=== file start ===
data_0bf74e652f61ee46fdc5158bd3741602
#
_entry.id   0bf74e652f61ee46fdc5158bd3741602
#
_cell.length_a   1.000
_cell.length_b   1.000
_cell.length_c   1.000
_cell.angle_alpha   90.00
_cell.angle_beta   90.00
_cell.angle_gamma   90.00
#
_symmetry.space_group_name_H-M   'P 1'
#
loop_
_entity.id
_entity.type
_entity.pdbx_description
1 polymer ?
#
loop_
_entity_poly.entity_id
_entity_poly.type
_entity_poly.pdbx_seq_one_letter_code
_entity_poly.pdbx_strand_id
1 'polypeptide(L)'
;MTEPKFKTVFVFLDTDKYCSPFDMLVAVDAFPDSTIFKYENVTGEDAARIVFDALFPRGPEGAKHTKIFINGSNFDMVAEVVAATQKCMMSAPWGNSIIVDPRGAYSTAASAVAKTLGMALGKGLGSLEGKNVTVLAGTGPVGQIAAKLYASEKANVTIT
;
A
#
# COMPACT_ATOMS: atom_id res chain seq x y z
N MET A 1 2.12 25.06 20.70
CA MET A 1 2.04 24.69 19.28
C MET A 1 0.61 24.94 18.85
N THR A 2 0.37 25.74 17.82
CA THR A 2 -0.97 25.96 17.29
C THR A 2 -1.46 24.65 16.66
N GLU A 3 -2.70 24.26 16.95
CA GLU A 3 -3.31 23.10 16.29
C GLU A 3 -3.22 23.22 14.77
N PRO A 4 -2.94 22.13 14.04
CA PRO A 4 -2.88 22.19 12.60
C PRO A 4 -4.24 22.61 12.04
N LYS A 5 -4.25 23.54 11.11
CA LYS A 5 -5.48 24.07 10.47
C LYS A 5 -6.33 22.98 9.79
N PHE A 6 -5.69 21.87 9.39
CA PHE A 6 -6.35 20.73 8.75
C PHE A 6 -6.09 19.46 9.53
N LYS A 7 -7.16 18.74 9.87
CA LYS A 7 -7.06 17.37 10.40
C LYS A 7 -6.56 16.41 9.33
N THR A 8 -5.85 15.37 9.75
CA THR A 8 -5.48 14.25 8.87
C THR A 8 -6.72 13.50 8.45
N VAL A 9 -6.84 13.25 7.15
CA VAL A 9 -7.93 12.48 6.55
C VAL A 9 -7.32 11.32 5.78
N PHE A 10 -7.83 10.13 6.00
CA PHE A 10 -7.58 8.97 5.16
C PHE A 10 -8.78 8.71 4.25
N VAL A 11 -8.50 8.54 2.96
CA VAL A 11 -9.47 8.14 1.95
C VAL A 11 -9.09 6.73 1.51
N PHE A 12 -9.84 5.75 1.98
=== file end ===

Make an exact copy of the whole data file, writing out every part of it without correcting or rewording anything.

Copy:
data_0bf74e652f61ee46fdc5158bd3741602
#
_entry.id   0bf74e652f61ee46fdc5158bd3741602
#
_cell.length_a   1.000
_cell.length_b   1.000
_cell.length_c   1.000
_cell.angle_alpha   90.00
_cell.angle_beta   90.00
_cell.angle_gamma   90.00
#
_symmetry.space_group_name_H-M   'P 1'
#
loop_
_entity.id
_entity.type
_entity.pdbx_description
1 polymer ?
#
loop_
_entity_poly.entity_id
_entity_poly.type
_entity_poly.pdbx_seq_one_letter_code
_entity_poly.pdbx_strand_id
1 'polypeptide(L)'
;MTEPKFKTVFVFLDTDKYCSPFDMLVAVDAFPDSTIFKYENVTGEDAARIVFDALFPRGPEGAKHTKIFINGSNFDMVAEVVAATQKCMMSAPWGNSIIVDPRGAYSTAASAVAKTLGMALGKGLGSLEGKNVTVLAGTGPVGQIAAKLYASEKANVTIT
;
A
#
# COMPACT_ATOMS: atom_id res chain seq x y z
N MET A 1 2.12 25.06 20.70
CA MET A 1 2.04 24.69 19.28
C MET A 1 0.61 24.94 18.85
N THR A 2 0.37 25.74 17.82
CA THR A 2 -0.97 25.96 17.29
C THR A 2 -1.46 24.65 16.66
N GLU A 3 -2.70 24.26 16.95
CA GLU A 3 -3.31 23.10 16.29
C GLU A 3 -3.22 23.22 14.77
N PRO A 4 -2.94 22.13 14.04
CA PRO A 4 -2.88 22.19 12.60
C PRO A 4 -4.24 22.61 12.04
N LYS A 5 -4.25 23.54 11.11
CA LYS A 5 -5.48 24.07 10.47
C LYS A 5 -6.33 22.98 9.79
N PHE A 6 -5.69 21.87 9.39
CA PHE A 6 -6.35 20.73 8.75
C PHE A 6 -6.09 19.46 9.53
N LYS A 7 -7.16 18.74 9.87
CA LYS A 7 -7.06 17.37 10.40
C LYS A 7 -6.56 16.41 9.33
N THR A 8 -5.85 15.37 9.75
CA THR A 8 -5.48 14.25 8.87
C THR A 8 -6.72 13.50 8.45
N VAL A 9 -6.84 13.25 7.15
CA VAL A 9 -7.93 12.48 6.55
C VAL A 9 -7.32 11.32 5.78
N PHE A 10 -7.83 10.13 6.00
CA PHE A 10 -7.58 8.97 5.16
C PHE A 10 -8.78 8.71 4.25
N VAL A 11 -8.50 8.54 2.96
CA VAL A 11 -9.47 8.14 1.95
C VAL A 11 -9.09 6.73 1.51
N PHE A 12 -9.84 5.75 1.98